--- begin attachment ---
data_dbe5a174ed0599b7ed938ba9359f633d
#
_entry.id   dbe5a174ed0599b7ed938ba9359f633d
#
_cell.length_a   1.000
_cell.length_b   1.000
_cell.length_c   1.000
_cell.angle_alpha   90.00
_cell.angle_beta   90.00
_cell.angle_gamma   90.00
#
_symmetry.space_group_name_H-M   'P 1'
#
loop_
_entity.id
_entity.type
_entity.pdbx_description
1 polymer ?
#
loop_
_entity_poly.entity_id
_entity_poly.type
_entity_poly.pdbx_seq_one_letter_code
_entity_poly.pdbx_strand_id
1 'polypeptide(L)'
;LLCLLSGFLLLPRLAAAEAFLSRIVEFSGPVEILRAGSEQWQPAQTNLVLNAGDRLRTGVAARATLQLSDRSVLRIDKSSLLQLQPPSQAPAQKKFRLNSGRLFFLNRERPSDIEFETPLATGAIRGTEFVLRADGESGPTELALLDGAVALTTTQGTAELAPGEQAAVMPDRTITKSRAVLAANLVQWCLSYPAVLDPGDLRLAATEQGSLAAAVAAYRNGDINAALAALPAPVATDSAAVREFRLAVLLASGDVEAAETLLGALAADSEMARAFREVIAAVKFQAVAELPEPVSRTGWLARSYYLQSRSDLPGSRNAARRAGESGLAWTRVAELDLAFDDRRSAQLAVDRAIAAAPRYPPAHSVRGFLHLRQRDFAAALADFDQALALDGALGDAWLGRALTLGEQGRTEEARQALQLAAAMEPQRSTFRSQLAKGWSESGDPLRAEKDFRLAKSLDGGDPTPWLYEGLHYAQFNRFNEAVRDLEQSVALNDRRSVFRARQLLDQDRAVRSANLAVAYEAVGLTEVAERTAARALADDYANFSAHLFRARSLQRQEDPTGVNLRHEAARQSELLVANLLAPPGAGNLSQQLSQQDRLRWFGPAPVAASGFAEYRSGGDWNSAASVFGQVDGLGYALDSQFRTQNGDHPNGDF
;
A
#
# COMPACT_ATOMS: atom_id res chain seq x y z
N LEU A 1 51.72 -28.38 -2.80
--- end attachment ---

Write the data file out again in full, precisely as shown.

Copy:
data_dbe5a174ed0599b7ed938ba9359f633d
#
_entry.id   dbe5a174ed0599b7ed938ba9359f633d
#
_cell.length_a   1.000
_cell.length_b   1.000
_cell.length_c   1.000
_cell.angle_alpha   90.00
_cell.angle_beta   90.00
_cell.angle_gamma   90.00
#
_symmetry.space_group_name_H-M   'P 1'
#
loop_
_entity.id
_entity.type
_entity.pdbx_description
1 polymer ?
#
loop_
_entity_poly.entity_id
_entity_poly.type
_entity_poly.pdbx_seq_one_letter_code
_entity_poly.pdbx_strand_id
1 'polypeptide(L)'
;LLCLLSGFLLLPRLAAAEAFLSRIVEFSGPVEILRAGSEQWQPAQTNLVLNAGDRLRTGVAARATLQLSDRSVLRIDKSSLLQLQPPSQAPAQKKFRLNSGRLFFLNRERPSDIEFETPLATGAIRGTEFVLRADGESGPTELALLDGAVALTTTQGTAELAPGEQAAVMPDRTITKSRAVLAANLVQWCLSYPAVLDPGDLRLAATEQGSLAAAVAAYRNGDINAALAALPAPVATDSAAVREFRLAVLLASGDVEAAETLLGALAADSEMARAFREVIAAVKFQAVAELPEPVSRTGWLARSYYLQSRSDLPGSRNAARRAGESGLAWTRVAELDLAFDDRRSAQLAVDRAIAAAPRYPPAHSVRGFLHLRQRDFAAALADFDQALALDGALGDAWLGRALTLGEQGRTEEARQALQLAAAMEPQRSTFRSQLAKGWSESGDPLRAEKDFRLAKSLDGGDPTPWLYEGLHYAQFNRFNEAVRDLEQSVALNDRRSVFRARQLLDQDRAVRSANLAVAYEAVGLTEVAERTAARALADDYANFSAHLFRARSLQRQEDPTGVNLRHEAARQSELLVANLLAPPGAGNLSQQLSQQDRLRWFGPAPVAASGFAEYRSGGDWNSAASVFGQVDGLGYALDSQFRTQNGDHPNGDF
;
A
#
# COMPACT_ATOMS: atom_id res chain seq x y z
N LEU A 1 51.72 -28.38 -2.80